You have a right to a workplace with no recognized hazards. When your boss knows that something is dangerous, it must be fixed. You have a right to complain to your boss about unsafe conditions. If you don't report hazards and injuries, your boss can say he didn’t know about the danger.

You have a right to equipment which makes your job safer. You have to be given personal safety gear and the equipment you use should be as safe as possible. You should not have to pay for personal safety equipment (eye protection, helmets, chain gloves, etc).

You have a right to get information about:
injuries and illnesses that happened at work to co-workers or past employees
citations that OSHA issued to your employer for unsafe situations (it should be posted near the place of the violation)
your medical records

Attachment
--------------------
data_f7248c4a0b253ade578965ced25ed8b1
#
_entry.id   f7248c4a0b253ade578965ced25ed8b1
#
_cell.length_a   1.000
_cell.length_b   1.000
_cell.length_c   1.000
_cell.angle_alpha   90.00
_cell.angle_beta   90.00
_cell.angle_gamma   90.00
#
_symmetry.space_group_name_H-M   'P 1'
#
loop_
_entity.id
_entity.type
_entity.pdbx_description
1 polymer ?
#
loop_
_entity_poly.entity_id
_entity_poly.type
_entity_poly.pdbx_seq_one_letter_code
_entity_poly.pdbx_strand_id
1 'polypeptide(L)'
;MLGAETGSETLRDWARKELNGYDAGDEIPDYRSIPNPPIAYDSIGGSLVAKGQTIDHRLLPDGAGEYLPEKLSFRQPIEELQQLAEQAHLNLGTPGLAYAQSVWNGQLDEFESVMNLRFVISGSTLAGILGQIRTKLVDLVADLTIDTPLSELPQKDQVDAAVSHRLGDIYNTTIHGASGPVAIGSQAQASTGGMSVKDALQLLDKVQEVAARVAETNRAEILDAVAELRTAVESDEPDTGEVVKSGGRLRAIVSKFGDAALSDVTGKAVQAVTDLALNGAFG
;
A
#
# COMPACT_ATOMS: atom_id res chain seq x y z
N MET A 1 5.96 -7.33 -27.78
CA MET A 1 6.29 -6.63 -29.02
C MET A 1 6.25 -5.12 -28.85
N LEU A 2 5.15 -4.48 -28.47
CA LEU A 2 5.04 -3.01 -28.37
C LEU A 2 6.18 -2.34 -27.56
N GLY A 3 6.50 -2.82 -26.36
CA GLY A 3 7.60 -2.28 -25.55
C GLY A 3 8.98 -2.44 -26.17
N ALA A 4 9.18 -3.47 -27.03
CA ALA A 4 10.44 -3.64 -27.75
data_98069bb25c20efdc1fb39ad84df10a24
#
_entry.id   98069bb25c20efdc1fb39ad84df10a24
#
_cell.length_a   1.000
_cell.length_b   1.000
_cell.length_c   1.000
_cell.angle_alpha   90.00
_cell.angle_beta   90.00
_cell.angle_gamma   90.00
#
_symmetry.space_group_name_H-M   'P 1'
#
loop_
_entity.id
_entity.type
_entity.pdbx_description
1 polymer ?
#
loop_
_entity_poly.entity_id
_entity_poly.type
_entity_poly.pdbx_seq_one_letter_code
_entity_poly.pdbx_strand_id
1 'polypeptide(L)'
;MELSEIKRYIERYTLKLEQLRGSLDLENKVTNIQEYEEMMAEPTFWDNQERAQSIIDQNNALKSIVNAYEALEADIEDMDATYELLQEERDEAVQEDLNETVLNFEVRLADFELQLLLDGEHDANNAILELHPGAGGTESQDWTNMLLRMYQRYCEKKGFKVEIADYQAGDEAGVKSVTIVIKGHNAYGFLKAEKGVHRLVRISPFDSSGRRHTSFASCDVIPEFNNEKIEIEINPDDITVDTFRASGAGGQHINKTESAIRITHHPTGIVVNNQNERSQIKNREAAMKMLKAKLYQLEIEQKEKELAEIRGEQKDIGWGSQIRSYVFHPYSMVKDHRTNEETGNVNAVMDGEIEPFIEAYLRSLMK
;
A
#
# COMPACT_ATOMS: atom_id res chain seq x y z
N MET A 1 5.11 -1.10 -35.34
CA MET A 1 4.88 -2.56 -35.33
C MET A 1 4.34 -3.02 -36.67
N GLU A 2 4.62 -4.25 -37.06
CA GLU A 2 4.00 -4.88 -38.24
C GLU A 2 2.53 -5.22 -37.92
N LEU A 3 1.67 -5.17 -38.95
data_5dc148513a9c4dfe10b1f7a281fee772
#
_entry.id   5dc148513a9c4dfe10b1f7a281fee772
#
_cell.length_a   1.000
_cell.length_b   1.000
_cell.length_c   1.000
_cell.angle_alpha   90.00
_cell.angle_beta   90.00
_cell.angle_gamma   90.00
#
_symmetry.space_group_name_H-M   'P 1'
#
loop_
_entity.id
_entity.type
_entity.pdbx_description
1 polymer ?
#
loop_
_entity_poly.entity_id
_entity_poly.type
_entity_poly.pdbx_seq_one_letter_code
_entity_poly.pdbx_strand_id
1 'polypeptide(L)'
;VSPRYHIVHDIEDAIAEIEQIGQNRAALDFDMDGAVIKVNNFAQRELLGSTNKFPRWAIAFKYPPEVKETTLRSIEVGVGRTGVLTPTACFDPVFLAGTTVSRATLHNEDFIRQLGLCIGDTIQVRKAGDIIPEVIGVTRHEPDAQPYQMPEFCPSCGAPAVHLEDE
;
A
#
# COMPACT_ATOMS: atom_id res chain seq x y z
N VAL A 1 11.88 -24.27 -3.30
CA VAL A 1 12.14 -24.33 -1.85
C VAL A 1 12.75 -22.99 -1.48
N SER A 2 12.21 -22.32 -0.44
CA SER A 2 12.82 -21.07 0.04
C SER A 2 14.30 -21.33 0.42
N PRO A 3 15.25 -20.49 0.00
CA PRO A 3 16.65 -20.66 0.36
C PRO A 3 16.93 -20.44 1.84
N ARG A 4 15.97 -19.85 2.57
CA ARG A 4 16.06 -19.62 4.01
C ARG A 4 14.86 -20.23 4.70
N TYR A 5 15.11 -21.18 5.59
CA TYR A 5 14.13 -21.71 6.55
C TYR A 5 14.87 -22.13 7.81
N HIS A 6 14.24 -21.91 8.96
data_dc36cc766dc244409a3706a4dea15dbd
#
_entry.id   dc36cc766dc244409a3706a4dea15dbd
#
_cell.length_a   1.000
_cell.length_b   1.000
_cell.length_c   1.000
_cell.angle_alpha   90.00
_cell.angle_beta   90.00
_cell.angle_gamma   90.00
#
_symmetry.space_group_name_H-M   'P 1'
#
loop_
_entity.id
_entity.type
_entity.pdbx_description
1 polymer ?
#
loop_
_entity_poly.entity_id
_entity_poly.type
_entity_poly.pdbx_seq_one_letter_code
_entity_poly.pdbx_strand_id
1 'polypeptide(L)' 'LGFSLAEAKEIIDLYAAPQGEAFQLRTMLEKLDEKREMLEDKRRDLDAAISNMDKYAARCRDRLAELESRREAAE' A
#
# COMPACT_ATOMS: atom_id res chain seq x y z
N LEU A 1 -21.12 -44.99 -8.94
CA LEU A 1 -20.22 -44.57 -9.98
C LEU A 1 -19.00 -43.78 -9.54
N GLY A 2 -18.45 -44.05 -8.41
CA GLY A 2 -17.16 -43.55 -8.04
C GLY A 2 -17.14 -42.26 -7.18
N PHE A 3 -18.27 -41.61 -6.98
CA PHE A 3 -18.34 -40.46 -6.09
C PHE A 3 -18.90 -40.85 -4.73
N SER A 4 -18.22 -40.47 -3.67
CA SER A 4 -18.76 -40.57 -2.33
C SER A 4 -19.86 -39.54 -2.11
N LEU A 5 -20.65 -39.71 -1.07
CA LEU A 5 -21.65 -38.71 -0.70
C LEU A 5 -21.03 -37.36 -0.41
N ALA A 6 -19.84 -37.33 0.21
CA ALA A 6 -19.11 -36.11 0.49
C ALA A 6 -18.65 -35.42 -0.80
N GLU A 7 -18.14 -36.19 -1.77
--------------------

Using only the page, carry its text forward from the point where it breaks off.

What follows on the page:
the results of any tests which have measured workers' exposure or hazards (like chemicals, noise, or radiation levels). You also have a right to watch the monitoring or testing as it is being done
chemicals used at work, including:
Material Safety Data Sheets (MSDS) on any chemical at your work;
labels on every chemical, so you know exactly what they are;
training on the chemicals you work with, so you know how they can effect your health and how to protect yourself
You have a right to training about how to work safely. You must be trained on how the hazard (like chemicals or machines) can hurt you and how to make your work safer.

You have a right to file an OSHA complaint about unsafe working conditions or other violations of your OSHA rights. You can tell OSHA not to tell your employer your name. You can make a complaint by telephone, in writing, or over the internet. You also have a right to make a complaint to other government agencies, like the fire department.

You have a right to participate in an OSHA inspection of your workplace. When OSHA inspectors are at your workplace, you can point out hazards, answer questions honestly, or ask them questions. You can participate in the opening and closing conferences and in an inspection that happens because you filed a complaint.